A tale of two (learned) men

It’s infamously hard  to get a man to agree to something if his paycheck depends on it being false (or at least unimportant).

I’ve seen men struggle with this, and when they have families to support, there’s nothing risible about it — even if the aphorism provokes a chuckle.

Imagine, if you will, two men, each of whom has spent his lifetime mastering a subject. Each now faces the prospect that his life’s work is in danger of obsolescence if a certain proposition is true (and important). One affirms that career-imperiling proposition despite the likely cost. The other denies it.

Or imagine that two competing witnesses are in court. One says that something is true even though saying it may hit him hard in the pocketbook. The other denies that it is true, or explains that the first witness must have been looking at from a poor perspective, and he’s benefitted financially by either of his versions.

Those two men are:

  1. Hank Hanegraaf, the Bible Answer Man, whose reception into Orthodox Christianity two weeks ago today has stirred up some sane (if lame) and insane criticism.
  2. Ed Stetzer, Wheaton College missiologist and one of the saner critics.

Say whatever else you will about the Hanegraafs’ decision (his wife accompanied him into Orthodoxy), but you cannot say that it was a cynical career move. Hanegraaf family finances would have been much better served by him remaining affiliated with an Evangelical, not an Orthodox, Church.

Why? Apart from there being more American Evangelicals than American Orthodox to sell any goods and services to, it’s because the Evangelical subculture considers it axiomatic that it has a uniquely excellent grasp of the Bible.

  • They have “Bible Churches,” a whole quasi-denomination of its own (into one of which, by the way, I was baptized at age 17 and by whose successor pastor I was joined in lawful matrimony to Mrs. Tipsy, my bride of well-nigh 45 years).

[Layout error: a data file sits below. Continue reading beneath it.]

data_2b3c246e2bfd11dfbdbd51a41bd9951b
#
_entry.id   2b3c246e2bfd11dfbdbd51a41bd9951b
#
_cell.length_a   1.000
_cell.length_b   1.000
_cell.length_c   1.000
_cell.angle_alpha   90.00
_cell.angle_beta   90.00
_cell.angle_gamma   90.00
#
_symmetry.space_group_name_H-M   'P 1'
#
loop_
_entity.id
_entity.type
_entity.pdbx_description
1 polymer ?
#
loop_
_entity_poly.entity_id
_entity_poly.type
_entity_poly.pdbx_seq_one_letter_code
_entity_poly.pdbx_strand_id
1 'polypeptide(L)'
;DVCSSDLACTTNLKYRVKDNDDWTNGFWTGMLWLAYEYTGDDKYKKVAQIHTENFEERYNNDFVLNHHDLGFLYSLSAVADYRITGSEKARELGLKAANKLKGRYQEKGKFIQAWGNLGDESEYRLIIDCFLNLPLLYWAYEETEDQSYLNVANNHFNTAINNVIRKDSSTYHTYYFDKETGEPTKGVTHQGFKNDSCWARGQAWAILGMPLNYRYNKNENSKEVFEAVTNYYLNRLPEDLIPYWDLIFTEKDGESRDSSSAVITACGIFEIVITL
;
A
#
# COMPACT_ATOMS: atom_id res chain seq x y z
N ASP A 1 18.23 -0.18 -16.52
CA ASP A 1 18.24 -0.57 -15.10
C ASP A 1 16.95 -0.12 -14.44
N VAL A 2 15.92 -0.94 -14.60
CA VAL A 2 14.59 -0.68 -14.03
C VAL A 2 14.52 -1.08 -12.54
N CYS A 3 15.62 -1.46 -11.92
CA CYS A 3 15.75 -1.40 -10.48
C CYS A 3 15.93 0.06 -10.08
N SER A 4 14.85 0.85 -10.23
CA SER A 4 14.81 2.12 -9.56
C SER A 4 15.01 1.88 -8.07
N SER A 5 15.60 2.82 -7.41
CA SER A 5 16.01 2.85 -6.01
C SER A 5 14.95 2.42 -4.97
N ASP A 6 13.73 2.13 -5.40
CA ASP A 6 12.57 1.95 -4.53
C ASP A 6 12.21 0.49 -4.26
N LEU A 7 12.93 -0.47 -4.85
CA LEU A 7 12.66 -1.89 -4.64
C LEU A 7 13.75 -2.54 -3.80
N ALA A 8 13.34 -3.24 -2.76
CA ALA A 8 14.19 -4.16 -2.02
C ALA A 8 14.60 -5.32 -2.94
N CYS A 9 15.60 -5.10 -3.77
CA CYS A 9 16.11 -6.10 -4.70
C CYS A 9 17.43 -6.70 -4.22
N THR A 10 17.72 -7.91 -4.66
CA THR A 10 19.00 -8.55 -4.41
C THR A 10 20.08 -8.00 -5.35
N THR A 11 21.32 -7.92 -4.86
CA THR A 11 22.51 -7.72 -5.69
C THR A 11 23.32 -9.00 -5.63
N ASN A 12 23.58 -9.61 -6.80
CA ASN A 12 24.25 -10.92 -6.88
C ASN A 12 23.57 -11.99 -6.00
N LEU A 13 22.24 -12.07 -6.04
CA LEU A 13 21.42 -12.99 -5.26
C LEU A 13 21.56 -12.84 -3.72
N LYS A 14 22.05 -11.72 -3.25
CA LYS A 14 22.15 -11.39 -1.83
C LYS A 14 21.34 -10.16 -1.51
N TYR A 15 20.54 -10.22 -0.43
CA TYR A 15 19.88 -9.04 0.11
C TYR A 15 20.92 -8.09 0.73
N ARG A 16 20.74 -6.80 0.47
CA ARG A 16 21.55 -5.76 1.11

• They do “sword drills,” seeing who can find a random passage quickest.
  • They memorize Bible verses to fortify them against temptation and to prove the Biblical basis of their tradition (or they did in olden days of 50-60 years ago).
  • They sometimes call themselves “Bible Christians” instead of Evangelicals.
  • Etc.

So surely anyone who really understands and believes the Bible (the canon of which apparently is self-authenticating; no need for some uppity Church to say what is and is not Holy Writ) will be or become an Evangelical (one of thousands of varieties, none of which apparently can completely agree with any other on what the Bible teaches. But that’s a topic for another day. Let’s pretend for now that Evangelicalism is a Thing).

So it’s especially shocking when Bible Bible Answer Man, whose claim to fame is a particularly excellent grasp of the Bible, decides that Orthodox Christianity is more compelling than Evangelicalism. Evangelicals by and large are not likely to take kindly to being instructed on their Bible by someone who, they just know, deep down inside, mustn’t really believe it any more.

So Bible Answer Man has already been dropped by one Baptist radio network. Much more of that sort of rejection and the Board of CRI, Hanegraaf’s employer, will be mightily tempted to throw Hank under the bus. “It is expedient for the corporation that one man should die,” and all that. I can only hope that at age 67, he has a “Plan B.”

Contrast the intrinsic credibility of Hanegraaf’s “declaration against interest” with Ed Stetzer’s comparatively self-serving criticism of Orthodoxy, which I’ve snarkily summarized as “trust me, I’m a missiologist.”

Maybe I should unpack “comparatively self-serving” and my snarky dismissiveness.

Missiology deals with adapting the Christian message to various cultures for missionary purposes.

Missiology is a multi-disciplinary and cross-cultural field of study incorporating theology, anthropology, history, geography, theories and methods of communication, comparative religion, Christian apologetics, education methodology, and interdenominational relations.

Wow! That sounds complicated! We need credentialed experts for sure!